Understanding how Indians clean their bottoms necessitates a closer look at Indian culture. It requires an examination of the Indian concept of purity and pollution. This analysis reveals how the culture views cleanliness, differs from the West and governs hundreds of millions of people’s daily rituals. But did you know Indians, like most Asians, prefer cleaning with water over toilet paper?
Toilet paper is not a common household item in India. Instead, it is considered sanitary to splash yourself with water and clean yourself with your bare hands.
The Squat Toilet
In India, the traditional toilet is a squat toilet with a water hose or faucet, a small mug of water, or a lota.
The squat toilet may appear frightening, but it has some physical advantages. The most ergonomic way to use the restroom is to squat. It may aid in preventing fecal stagnation, which has been linked to colon cancer, inflammatory bowel disease, and appendicitis.
The squatting body position allows you to defecate more quickly and easily, which may reduce your risk of hemorrhoids. You also avoid touching your skin on the toilet seat, which may help to reduce the spread of some bacteria. (Source: Chainomad)
The World Health Organization Opens in a new window. It was discovered that 2 billion people worldwide do not have access to toilets or latrines. Six hundred seventy-three million people still use open-air restrooms, such as gutters or near bodies of water.
The BBCOpens in a new tab. Reports that nearly half of India’s population does not have access to a toilet at home.
People have permanently wiped with whatever they had on hand. Before toilet paper, people used fruit peels, moss, rocks, sticks, apple husks, corn cobs, rags, leaves, and the local water supply. Rich people would wear softer fabrics such as hemp, lace, or wool.
Later in the United States, people would use the Sears Catalog or the Farmer’s Almanac, which came with a hole already drilled in the book for easy hanging in the bathroom. You could read while wiping.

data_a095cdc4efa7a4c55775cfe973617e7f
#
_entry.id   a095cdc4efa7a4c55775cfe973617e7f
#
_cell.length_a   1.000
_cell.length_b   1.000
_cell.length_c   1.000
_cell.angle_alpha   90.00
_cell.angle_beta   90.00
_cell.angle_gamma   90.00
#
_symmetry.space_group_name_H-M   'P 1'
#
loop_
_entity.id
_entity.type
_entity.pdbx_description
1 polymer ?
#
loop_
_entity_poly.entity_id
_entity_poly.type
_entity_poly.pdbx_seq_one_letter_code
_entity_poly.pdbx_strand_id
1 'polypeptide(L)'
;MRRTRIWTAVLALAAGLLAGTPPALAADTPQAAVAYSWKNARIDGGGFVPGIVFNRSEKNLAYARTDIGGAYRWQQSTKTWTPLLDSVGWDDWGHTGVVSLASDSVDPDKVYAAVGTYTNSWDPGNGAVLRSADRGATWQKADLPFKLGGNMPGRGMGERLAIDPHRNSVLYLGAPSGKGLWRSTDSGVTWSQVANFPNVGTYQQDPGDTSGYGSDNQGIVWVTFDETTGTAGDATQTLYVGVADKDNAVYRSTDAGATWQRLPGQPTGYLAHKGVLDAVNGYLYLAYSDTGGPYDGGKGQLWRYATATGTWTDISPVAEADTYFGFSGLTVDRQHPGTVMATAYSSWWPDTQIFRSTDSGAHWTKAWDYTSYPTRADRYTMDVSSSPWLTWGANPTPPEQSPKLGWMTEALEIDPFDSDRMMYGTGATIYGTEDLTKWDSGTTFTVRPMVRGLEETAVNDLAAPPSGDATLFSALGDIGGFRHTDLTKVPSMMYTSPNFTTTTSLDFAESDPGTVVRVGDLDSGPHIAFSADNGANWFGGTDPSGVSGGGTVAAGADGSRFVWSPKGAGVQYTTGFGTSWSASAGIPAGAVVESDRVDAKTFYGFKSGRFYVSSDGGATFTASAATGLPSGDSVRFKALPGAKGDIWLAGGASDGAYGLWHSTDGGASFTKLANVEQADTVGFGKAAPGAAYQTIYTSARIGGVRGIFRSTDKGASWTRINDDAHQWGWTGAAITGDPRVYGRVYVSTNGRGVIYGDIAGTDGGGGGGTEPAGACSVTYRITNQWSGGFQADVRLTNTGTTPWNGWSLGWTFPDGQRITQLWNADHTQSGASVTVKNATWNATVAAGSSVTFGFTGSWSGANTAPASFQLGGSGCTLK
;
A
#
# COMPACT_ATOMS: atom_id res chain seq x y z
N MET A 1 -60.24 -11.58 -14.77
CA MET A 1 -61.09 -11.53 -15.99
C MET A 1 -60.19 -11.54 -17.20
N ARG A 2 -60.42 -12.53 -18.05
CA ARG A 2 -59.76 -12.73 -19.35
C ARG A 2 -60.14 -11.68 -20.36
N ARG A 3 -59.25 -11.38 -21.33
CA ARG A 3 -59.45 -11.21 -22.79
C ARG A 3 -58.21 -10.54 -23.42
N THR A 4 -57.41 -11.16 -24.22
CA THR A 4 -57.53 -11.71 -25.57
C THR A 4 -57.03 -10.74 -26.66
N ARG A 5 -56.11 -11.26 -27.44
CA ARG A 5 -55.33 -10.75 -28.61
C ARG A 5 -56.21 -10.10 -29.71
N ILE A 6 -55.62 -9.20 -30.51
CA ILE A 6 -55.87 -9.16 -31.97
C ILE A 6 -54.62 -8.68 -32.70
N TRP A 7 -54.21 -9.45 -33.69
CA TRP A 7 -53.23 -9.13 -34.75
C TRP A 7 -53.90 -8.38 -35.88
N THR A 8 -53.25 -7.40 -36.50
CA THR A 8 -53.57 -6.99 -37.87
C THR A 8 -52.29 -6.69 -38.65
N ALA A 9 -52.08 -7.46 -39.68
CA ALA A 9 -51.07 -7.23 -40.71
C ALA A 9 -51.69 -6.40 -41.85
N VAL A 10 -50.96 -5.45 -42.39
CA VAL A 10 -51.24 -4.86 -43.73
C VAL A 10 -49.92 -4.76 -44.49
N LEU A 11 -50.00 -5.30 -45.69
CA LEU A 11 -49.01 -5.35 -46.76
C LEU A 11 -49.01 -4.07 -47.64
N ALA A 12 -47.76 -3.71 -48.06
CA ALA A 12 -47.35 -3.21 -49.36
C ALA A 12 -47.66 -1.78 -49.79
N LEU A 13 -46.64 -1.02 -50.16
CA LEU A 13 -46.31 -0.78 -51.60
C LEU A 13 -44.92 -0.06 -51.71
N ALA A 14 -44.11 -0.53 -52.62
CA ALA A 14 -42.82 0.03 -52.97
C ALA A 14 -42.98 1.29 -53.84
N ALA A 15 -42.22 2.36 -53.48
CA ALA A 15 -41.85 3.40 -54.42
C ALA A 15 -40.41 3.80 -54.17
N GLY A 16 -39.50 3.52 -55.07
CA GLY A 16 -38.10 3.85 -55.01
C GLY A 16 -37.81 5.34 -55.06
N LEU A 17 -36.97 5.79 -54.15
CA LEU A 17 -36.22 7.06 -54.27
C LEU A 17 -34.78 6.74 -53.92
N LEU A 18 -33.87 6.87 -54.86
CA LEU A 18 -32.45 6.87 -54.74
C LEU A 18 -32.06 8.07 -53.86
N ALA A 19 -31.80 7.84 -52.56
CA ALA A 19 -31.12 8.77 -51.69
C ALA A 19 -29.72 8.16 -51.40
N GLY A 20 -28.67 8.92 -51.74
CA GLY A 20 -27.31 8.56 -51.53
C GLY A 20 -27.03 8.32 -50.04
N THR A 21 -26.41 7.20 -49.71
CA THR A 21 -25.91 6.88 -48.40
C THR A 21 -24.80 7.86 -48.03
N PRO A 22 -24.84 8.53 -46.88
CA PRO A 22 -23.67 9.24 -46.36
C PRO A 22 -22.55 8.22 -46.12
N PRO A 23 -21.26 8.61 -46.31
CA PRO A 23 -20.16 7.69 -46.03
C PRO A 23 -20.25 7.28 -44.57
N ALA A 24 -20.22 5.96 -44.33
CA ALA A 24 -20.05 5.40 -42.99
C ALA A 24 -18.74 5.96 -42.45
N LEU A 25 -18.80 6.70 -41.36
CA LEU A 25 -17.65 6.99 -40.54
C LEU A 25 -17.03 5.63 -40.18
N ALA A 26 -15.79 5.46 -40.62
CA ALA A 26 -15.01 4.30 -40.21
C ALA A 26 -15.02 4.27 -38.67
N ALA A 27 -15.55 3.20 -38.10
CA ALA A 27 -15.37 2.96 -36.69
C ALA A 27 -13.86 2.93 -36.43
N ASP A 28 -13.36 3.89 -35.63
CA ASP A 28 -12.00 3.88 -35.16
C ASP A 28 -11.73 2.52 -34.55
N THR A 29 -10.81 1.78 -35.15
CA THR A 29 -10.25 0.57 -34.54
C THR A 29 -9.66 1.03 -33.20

Toilet paper was not invented in the United States until the 1800s, when it was mass-marketed. And it actually originated in China many centuries ago. (Source: Chainomad)
The Purity of Water
Praveen Kishore discusses the worldview of Indians and Southeast Asians in the Fair ObserverOpens in a new tab. And how being pure influences their actions.
Purity is essential in Hinduism. Shoes are not permitted in temples because they are considered unclean. In the city where I live, there was a lengthy Facebook discussion about people not bringing shoes into the ashram, even if they were in plastic bags in their backpacks.
However, Praveen Kishore explains that the concept of cleanliness or purity extends beyond physical cleanliness to include your spirit and soul.
Showering is thought to purify your soul and spirit, while washing with water is thought to cleanse your body and soul.
The Indian psyche does not distinguish between cleaning, which is hygienic and clinical, and purifying, which is ceremonial and religious.
Of course, cleaning your butt with your fingers makes them impure, which is why people wash their hands with soap; the left hand is considered impure. This is also why people don’t eat or shake hands with their left hand. (Source: Chainomad)
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